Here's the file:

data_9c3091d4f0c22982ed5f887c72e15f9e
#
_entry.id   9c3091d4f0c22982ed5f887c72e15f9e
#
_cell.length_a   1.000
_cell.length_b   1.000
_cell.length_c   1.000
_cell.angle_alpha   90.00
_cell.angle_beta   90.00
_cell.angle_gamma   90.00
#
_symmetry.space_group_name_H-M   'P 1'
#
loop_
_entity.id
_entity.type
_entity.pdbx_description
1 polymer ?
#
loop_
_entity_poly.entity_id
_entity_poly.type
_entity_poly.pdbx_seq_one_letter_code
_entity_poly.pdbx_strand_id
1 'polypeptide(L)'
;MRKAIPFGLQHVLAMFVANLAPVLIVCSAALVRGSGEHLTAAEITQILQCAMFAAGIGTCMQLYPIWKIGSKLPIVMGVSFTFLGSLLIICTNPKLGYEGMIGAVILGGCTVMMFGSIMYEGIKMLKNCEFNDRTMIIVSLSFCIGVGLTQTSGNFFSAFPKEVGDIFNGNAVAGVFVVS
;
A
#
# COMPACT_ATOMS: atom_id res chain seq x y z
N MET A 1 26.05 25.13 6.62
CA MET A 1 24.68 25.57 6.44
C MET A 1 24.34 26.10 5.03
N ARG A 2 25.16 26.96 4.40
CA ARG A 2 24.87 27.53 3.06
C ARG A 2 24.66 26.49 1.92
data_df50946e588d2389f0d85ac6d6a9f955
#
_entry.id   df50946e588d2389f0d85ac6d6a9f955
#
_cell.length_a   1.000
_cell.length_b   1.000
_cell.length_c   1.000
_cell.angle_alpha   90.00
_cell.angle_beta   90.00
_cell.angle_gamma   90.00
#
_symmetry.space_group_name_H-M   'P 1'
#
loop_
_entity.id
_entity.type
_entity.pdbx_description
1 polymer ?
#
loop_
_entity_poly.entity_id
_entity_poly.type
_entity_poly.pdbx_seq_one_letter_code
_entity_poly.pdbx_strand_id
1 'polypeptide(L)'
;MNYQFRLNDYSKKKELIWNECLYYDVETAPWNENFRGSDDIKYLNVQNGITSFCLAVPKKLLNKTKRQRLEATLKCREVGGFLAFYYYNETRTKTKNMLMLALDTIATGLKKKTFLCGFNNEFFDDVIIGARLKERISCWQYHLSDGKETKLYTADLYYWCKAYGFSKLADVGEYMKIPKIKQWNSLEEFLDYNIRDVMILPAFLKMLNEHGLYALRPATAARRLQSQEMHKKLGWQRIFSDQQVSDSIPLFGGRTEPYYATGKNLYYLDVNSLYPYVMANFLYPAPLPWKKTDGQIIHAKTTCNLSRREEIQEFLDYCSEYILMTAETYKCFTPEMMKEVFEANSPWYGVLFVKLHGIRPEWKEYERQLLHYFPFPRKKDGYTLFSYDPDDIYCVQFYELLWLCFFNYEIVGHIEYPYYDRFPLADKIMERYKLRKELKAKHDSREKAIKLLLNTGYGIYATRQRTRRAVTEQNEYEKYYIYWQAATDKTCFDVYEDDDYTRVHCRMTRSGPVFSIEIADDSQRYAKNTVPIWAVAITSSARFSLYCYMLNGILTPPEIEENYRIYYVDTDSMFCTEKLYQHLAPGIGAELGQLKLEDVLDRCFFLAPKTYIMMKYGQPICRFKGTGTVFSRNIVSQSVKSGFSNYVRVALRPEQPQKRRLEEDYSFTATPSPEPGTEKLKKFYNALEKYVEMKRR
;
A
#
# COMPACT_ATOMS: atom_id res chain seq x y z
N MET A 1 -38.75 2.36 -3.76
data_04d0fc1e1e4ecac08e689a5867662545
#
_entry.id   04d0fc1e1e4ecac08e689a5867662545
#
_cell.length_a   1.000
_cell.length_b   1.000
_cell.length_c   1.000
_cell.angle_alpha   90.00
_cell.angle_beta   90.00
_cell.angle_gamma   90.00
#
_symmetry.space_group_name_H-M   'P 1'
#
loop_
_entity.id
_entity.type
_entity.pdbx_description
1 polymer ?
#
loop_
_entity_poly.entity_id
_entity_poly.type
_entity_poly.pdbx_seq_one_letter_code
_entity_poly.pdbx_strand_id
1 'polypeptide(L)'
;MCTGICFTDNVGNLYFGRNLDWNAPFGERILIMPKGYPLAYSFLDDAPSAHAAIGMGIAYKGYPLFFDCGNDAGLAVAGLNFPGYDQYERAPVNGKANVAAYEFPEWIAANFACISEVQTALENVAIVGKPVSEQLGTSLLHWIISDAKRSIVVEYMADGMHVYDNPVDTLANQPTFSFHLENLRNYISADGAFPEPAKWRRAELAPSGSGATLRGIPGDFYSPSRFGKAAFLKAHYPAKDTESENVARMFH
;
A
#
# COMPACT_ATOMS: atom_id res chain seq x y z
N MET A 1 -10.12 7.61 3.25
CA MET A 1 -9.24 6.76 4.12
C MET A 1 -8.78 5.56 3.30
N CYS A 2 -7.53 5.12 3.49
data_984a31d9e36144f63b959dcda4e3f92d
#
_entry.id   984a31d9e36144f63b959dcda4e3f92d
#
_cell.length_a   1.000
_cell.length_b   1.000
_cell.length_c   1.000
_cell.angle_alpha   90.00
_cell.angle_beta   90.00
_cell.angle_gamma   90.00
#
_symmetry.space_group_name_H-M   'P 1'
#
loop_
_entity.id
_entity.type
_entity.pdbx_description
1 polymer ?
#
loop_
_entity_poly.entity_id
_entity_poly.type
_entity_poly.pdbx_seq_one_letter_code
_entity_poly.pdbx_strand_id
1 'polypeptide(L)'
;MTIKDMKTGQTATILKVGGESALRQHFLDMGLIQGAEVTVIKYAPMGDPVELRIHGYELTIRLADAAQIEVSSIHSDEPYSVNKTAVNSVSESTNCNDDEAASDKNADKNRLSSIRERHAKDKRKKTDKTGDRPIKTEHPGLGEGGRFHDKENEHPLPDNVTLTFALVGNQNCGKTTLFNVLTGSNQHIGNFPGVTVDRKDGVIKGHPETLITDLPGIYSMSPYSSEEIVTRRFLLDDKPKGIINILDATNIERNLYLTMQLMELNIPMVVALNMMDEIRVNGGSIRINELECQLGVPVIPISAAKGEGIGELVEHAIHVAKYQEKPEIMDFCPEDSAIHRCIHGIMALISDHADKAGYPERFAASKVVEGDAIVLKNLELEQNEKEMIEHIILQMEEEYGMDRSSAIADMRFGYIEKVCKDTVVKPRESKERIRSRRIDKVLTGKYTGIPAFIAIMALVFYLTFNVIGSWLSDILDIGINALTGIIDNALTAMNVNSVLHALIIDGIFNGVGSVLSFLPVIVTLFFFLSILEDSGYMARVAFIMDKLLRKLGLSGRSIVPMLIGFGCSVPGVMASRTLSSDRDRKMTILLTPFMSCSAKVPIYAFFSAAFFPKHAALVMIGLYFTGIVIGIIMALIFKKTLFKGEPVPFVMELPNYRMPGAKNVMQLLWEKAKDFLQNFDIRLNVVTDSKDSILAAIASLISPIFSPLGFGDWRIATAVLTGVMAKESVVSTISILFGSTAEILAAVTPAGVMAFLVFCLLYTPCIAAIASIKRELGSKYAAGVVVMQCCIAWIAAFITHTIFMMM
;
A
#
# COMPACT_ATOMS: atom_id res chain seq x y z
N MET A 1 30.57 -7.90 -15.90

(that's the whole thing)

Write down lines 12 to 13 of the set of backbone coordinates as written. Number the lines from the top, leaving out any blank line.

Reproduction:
_symmetry.space_group_name_H-M   'P 1'
#